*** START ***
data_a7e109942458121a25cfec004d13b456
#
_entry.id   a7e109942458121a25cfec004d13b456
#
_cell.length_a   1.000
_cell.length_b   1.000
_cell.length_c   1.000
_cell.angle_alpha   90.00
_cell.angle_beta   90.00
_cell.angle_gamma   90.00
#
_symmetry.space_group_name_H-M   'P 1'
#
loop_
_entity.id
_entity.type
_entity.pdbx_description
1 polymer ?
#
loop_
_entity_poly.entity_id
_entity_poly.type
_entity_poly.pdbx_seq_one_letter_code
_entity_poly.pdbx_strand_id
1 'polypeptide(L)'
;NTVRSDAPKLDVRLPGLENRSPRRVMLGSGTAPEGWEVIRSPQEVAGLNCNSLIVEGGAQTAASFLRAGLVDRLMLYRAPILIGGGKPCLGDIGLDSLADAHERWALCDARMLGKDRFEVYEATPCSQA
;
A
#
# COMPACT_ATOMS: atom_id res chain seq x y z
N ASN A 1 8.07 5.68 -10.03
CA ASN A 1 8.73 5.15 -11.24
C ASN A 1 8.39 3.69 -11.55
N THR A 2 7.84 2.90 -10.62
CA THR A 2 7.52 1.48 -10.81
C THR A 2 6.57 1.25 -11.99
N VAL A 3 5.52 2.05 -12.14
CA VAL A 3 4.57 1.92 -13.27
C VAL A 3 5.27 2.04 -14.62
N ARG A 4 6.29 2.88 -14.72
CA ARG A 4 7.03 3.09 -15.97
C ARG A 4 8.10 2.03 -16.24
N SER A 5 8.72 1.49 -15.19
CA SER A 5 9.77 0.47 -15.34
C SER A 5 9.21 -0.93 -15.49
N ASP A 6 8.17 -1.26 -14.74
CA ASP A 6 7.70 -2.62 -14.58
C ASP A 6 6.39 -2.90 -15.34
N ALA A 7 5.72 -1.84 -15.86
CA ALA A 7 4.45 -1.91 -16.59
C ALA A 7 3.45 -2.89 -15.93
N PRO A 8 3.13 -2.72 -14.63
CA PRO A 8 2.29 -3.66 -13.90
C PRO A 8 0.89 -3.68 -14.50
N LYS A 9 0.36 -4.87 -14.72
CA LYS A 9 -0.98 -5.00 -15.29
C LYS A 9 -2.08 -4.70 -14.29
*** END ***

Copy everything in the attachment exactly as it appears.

data_a7e109942458121a25cfec004d13b456
#
_entry.id   a7e109942458121a25cfec004d13b456
#
_cell.length_a   1.000
_cell.length_b   1.000
_cell.length_c   1.000
_cell.angle_alpha   90.00
_cell.angle_beta   90.00
_cell.angle_gamma   90.00
#
_symmetry.space_group_name_H-M   'P 1'
#
loop_
_entity.id
_entity.type
_entity.pdbx_description
1 polymer ?
#
loop_
_entity_poly.entity_id
_entity_poly.type
_entity_poly.pdbx_seq_one_letter_code
_entity_poly.pdbx_strand_id
1 'polypeptide(L)'
;NTVRSDAPKLDVRLPGLENRSPRRVMLGSGTAPEGWEVIRSPQEVAGLNCNSLIVEGGAQTAASFLRAGLVDRLMLYRAPILIGGGKPCLGDIGLDSLADAHERWALCDARMLGKDRFEVYEATPCSQA
;
A
#
# COMPACT_ATOMS: atom_id res chain seq x y z
N ASN A 1 8.07 5.68 -10.03
CA ASN A 1 8.73 5.15 -11.24
C ASN A 1 8.39 3.69 -11.55
N THR A 2 7.84 2.90 -10.62
CA THR A 2 7.52 1.48 -10.81
C THR A 2 6.57 1.25 -11.99
N VAL A 3 5.52 2.05 -12.14
CA VAL A 3 4.57 1.92 -13.27
C VAL A 3 5.27 2.04 -14.62
N ARG A 4 6.29 2.88 -14.72
CA ARG A 4 7.03 3.09 -15.97
C ARG A 4 8.10 2.03 -16.24
N SER A 5 8.72 1.49 -15.19
CA SER A 5 9.77 0.47 -15.34
C SER A 5 9.21 -0.93 -15.49
N ASP A 6 8.17 -1.26 -14.74
CA ASP A 6 7.70 -2.62 -14.58
C ASP A 6 6.39 -2.90 -15.34
N ALA A 7 5.72 -1.84 -15.86
CA ALA A 7 4.45 -1.91 -16.59
C ALA A 7 3.45 -2.89 -15.93
N PRO A 8 3.13 -2.72 -14.63
CA PRO A 8 2.29 -3.66 -13.90
C PRO A 8 0.89 -3.68 -14.50
N LYS A 9 0.36 -4.87 -14.72
CA LYS A 9 -0.98 -5.00 -15.29
C LYS A 9 -2.08 -4.70 -14.29